Barack Obama was “a red diaper baby” raised from birth by a family devoted to Socialism and educated in universities where it thrives today. His actions are entirely determined by the Marxist theology to which he has devoted his life and his failures demonstrate its failures. In the process, millions of Americans are suffering unemployment in an economy that knows what it takes to create growth, but which has been thwarted by massive government regulation and the crony capitalism that corrupts it. It has wasted billions on the global warming/climate change hoax that is still being advocated by some in Congress.
In the stump speech given to support the campaign of a leading conservative, the speaker said that the issue of that election was “Whether we believe in our capacity for self-government or whether we abandon the American revolution and confess that a little intellectual elite in a far-distant capitol can plan our lives for us better than we can plan them ourselves.” That question exists today.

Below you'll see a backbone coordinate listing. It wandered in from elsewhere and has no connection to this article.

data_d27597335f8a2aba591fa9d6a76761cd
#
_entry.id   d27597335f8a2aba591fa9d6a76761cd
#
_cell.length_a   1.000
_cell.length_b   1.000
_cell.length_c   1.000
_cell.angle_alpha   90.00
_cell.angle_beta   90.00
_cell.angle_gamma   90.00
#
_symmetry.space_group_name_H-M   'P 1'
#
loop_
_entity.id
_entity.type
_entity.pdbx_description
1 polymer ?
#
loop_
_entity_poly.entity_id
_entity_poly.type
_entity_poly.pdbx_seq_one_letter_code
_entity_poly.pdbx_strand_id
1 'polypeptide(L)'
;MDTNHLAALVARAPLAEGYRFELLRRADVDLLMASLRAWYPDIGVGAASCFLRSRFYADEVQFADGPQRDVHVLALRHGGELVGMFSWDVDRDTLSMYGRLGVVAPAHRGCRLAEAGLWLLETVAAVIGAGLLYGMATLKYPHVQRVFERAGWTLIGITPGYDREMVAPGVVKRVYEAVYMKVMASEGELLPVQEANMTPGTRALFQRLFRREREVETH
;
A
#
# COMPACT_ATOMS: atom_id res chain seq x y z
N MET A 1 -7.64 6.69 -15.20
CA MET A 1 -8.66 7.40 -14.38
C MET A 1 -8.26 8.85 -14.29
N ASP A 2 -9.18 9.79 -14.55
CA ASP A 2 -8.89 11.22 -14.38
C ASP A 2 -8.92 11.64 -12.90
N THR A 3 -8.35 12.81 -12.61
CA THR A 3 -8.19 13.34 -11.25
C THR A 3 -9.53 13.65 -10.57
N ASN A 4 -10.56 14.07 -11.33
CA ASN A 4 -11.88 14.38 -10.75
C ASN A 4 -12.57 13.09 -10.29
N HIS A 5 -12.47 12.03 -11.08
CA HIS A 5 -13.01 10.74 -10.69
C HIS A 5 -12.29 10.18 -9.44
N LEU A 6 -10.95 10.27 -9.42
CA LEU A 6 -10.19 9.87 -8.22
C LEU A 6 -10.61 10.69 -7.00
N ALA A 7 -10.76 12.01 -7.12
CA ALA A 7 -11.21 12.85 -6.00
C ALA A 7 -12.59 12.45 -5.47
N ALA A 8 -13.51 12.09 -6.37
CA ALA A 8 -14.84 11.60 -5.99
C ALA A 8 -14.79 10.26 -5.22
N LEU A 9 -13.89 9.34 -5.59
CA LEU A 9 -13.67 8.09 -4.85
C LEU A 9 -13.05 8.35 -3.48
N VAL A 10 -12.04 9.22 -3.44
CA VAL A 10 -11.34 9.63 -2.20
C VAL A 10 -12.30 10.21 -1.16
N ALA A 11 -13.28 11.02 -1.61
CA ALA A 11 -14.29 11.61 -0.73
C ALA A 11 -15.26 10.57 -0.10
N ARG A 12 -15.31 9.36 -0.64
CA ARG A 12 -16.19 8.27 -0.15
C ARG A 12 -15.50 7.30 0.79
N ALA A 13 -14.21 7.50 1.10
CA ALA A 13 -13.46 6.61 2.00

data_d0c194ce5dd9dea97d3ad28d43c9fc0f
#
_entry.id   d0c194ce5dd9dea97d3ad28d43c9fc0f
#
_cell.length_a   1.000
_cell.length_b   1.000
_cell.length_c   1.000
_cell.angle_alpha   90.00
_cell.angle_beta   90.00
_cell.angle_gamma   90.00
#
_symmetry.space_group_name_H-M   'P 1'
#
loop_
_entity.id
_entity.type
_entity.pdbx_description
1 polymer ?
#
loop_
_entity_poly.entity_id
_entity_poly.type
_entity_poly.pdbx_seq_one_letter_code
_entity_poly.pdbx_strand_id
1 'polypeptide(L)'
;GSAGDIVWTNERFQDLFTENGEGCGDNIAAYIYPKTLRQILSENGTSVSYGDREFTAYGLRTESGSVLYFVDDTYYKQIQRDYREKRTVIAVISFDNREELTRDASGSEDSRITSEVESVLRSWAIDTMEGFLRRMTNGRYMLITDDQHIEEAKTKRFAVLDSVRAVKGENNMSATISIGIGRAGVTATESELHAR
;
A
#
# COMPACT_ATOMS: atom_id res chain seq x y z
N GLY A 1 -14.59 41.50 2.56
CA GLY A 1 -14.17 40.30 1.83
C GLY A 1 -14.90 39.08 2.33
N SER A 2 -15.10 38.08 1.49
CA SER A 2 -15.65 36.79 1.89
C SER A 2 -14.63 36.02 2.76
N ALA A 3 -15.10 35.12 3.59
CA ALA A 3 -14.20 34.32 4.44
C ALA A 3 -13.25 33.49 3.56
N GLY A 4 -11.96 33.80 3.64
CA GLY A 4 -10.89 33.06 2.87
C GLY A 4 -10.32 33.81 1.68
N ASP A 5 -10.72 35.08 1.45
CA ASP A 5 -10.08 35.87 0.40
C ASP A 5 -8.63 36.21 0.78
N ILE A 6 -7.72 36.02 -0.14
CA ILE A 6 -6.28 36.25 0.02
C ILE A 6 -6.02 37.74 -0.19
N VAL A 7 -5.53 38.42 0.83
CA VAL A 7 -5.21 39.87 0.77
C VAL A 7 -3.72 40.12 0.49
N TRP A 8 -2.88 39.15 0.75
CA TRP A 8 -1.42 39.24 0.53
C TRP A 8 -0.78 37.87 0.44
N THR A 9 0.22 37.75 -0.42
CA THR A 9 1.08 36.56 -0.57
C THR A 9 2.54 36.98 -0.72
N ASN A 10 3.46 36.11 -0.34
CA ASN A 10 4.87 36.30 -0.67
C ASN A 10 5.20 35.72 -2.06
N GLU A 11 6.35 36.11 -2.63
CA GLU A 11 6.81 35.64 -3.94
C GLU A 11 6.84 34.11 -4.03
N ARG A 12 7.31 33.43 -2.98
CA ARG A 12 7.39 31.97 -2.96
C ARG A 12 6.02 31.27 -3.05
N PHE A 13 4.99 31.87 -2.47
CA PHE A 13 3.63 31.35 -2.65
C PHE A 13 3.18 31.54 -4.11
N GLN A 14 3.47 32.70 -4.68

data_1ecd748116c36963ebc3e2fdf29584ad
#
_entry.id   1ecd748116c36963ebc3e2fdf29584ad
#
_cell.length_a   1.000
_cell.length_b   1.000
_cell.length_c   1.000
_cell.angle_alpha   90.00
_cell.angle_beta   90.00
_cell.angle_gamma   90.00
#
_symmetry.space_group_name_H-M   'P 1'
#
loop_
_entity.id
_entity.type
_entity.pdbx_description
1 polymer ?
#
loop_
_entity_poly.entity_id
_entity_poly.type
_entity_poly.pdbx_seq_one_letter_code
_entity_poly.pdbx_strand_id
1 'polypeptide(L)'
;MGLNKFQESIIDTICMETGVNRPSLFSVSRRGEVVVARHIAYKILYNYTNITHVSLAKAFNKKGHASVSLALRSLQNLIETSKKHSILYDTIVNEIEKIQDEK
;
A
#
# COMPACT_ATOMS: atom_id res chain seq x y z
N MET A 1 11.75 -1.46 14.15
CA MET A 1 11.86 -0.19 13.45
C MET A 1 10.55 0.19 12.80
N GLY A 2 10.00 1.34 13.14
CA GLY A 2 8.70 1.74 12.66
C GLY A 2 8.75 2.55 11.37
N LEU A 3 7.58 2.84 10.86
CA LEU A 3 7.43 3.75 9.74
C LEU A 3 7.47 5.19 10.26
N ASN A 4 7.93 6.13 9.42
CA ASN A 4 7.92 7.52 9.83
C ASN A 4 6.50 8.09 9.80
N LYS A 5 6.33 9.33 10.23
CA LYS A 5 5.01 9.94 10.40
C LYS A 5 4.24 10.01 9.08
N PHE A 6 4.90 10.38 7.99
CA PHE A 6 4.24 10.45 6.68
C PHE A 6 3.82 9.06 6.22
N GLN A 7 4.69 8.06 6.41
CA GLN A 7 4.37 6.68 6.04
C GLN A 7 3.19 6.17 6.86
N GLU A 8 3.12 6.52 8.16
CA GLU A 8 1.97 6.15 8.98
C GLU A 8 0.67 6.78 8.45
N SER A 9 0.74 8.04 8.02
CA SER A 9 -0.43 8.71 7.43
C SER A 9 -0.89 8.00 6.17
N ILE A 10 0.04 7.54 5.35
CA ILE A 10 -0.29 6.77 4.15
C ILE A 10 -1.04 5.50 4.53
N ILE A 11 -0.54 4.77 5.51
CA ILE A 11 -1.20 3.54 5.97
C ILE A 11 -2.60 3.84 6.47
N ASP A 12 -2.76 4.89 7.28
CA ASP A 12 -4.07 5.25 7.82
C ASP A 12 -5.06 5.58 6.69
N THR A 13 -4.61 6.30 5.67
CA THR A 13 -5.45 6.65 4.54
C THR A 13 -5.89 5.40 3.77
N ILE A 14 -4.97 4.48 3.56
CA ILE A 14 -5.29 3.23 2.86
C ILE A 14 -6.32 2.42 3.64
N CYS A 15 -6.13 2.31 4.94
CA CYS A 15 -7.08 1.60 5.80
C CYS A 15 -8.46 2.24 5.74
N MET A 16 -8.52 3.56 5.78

A centralized government was the “very thing the Founding Fathers sought to minimize. They knew that… a government can’t control the economy without controlling people. And they knew when a government sets out to do that, it must use force and coercion to achieve its purpose. They also knew, those Founding Fathers, that outside of its legitimate functions, government does nothing as well or as economically as the private sector of the economy.”
At the time he gave his speech, he noted that “For three decades we’ve sought to solve the problems of unemployment through government planning, and the more the plans fail, the more the planners plan.”